We were made to live this way, to find this truth. When we do so, we find what real human "dignity" means.
The truth is that only in the mystery of the incarnate Word does the mystery of man take on light.
The mystery of man and the mystery of God isn't just fun to think about. It is the most important thing to search for. It is what will change us and our culture. It is the answer to the questions of life. As Gaudium et Spes 22 ends it says it all.
Such is the mystery of man, and it is a great one, as seen by believers in the light of Christian revelation. Through Christ and in Christ, the riddles of sorrow and death grow meaningful. Apart from His Gospel, they overwhelm us. Christ has risen, destroying death by His death; He has lavished life upon us so that, as sons in the Son, we can cry out in the Spirit; Abba, Father
Principle #2 - Suffering can be redemptive.
Suffering and physical death are not good, but neither are they evil in and of themselves. In fact, through the cross, suffering and death can be redemptive. That is, they can help us to re-capture some of the purity, love and holiness that we are called to. The cross is God's answer to evil and suffering. In it, He conquers and shows us how to overcome them.

From this, suffering and death can lead to holiness and union with God. Therefore, neither are "evil" if we can redeem them for our the good or ourselves and/or others and God's glory. It is the eternal death of the soul we should be afraid of. All of this perfectly explains the reason St. Paul could write these words to the Romans:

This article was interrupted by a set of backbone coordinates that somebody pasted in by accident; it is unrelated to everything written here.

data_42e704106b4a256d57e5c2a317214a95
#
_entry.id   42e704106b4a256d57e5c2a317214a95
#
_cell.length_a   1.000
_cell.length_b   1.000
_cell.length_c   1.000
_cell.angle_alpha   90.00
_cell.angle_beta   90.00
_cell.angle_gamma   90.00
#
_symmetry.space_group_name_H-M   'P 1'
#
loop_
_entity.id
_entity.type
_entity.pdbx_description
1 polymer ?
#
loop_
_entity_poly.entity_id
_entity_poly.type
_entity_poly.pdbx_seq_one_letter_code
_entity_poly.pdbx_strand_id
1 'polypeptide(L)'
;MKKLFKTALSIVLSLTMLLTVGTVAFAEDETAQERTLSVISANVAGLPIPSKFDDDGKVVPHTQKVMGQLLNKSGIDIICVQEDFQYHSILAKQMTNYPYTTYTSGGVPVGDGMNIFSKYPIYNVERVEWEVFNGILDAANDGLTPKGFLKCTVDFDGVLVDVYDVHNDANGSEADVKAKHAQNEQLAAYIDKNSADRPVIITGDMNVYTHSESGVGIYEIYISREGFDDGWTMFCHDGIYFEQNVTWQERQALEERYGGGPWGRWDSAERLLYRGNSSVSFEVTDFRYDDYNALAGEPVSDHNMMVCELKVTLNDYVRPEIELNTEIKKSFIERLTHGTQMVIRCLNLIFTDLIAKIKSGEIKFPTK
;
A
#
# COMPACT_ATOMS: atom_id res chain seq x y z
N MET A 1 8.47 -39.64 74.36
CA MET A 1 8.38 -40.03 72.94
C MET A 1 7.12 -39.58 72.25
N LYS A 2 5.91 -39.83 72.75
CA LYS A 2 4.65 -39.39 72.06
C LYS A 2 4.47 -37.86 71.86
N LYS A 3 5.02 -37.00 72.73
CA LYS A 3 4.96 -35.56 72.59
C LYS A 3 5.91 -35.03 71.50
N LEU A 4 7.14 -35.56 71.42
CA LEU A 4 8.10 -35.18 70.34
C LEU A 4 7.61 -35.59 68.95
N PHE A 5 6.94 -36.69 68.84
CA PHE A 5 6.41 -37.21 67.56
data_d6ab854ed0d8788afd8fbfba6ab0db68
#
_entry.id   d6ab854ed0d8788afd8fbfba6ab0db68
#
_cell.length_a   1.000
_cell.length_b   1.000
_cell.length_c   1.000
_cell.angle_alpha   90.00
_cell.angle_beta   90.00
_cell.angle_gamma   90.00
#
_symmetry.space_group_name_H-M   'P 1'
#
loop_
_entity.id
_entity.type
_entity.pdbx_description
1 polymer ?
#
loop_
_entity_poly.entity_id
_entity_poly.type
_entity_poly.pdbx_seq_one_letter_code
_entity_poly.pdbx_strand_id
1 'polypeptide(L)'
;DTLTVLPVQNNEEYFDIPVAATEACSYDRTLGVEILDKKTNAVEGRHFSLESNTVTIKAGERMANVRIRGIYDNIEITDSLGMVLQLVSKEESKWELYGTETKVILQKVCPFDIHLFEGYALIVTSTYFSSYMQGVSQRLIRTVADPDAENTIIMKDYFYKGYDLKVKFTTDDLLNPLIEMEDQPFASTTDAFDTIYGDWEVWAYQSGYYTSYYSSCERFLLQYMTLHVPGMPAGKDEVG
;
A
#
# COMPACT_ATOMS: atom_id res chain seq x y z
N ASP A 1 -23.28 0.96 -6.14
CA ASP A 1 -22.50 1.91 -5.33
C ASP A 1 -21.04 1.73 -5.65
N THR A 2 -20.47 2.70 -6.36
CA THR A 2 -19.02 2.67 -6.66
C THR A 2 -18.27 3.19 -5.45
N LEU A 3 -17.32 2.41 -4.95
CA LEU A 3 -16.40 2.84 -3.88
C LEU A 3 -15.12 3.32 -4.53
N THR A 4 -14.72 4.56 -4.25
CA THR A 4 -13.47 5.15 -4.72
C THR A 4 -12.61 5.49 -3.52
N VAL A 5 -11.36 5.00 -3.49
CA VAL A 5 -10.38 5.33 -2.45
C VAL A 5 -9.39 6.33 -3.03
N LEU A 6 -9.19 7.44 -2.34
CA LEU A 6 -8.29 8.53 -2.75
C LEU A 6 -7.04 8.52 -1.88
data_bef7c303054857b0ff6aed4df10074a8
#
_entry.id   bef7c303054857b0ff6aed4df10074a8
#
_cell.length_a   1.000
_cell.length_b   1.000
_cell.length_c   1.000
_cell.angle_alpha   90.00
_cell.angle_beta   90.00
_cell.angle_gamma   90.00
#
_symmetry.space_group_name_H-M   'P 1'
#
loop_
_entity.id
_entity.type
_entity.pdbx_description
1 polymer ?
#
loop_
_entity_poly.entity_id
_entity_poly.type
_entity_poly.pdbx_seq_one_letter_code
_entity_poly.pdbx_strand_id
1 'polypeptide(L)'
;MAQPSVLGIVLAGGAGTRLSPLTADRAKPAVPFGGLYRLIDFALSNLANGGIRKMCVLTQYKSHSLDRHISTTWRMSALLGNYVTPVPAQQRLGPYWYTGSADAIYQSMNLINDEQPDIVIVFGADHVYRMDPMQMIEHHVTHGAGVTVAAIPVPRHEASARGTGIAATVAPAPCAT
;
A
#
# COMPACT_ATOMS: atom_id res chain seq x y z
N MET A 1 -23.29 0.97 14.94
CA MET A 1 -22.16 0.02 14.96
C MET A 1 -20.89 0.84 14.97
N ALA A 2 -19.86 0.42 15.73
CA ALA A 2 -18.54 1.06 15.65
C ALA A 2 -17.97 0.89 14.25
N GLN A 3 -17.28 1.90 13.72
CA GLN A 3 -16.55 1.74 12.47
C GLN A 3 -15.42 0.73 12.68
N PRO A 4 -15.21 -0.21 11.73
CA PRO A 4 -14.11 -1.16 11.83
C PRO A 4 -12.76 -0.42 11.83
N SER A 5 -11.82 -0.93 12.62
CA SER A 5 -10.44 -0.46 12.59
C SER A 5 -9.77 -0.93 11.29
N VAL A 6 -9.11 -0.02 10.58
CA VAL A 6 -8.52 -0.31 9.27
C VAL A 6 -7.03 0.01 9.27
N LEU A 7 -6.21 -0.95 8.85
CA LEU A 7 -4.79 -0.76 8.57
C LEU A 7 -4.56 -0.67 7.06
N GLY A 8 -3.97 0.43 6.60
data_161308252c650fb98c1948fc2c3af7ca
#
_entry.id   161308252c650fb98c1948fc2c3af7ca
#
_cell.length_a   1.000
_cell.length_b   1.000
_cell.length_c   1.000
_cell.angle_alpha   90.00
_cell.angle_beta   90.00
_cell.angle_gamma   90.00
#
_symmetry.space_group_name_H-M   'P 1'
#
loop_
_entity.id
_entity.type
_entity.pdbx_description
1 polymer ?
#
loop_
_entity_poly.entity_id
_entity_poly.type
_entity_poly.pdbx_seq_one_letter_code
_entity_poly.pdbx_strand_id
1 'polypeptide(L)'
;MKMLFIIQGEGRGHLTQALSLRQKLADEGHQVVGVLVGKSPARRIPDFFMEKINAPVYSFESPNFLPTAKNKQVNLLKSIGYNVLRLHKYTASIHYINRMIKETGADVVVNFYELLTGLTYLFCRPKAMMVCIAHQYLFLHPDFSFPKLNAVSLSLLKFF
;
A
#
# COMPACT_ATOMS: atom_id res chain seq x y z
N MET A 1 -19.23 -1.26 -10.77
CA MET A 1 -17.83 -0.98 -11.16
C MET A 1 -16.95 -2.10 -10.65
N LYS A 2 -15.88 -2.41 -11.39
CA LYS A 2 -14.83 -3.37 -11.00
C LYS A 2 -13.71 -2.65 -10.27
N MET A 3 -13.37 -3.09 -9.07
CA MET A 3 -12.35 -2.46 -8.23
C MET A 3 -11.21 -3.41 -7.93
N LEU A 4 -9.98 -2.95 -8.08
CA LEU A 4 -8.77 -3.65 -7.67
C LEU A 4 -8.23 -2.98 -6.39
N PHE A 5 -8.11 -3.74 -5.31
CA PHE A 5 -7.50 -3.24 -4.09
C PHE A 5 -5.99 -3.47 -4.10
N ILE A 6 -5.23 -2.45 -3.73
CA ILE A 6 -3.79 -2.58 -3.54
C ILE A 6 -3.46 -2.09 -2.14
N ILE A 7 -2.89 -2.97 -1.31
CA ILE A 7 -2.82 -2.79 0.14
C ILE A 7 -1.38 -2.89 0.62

For if, by the transgression of one person, death came to reign through that one, how much more will those who receive the abundance of grace and of the gift of justification come to reign in life through the one person Jesus Christ. In conclusion, just as through one transgression condemnation came upon all, so through one righteous act acquittal and life came to all. For just as through the disobedience of one person the many were made sinners, so through the obedience of one the many will be made righteous. The law entered in so that transgression might increase but, where sin increased, grace overflowed all the more, so that, as sin reigned in death, grace also might reign through justification for eternal life through Jesus Christ our Lord. - Romans 5:17-21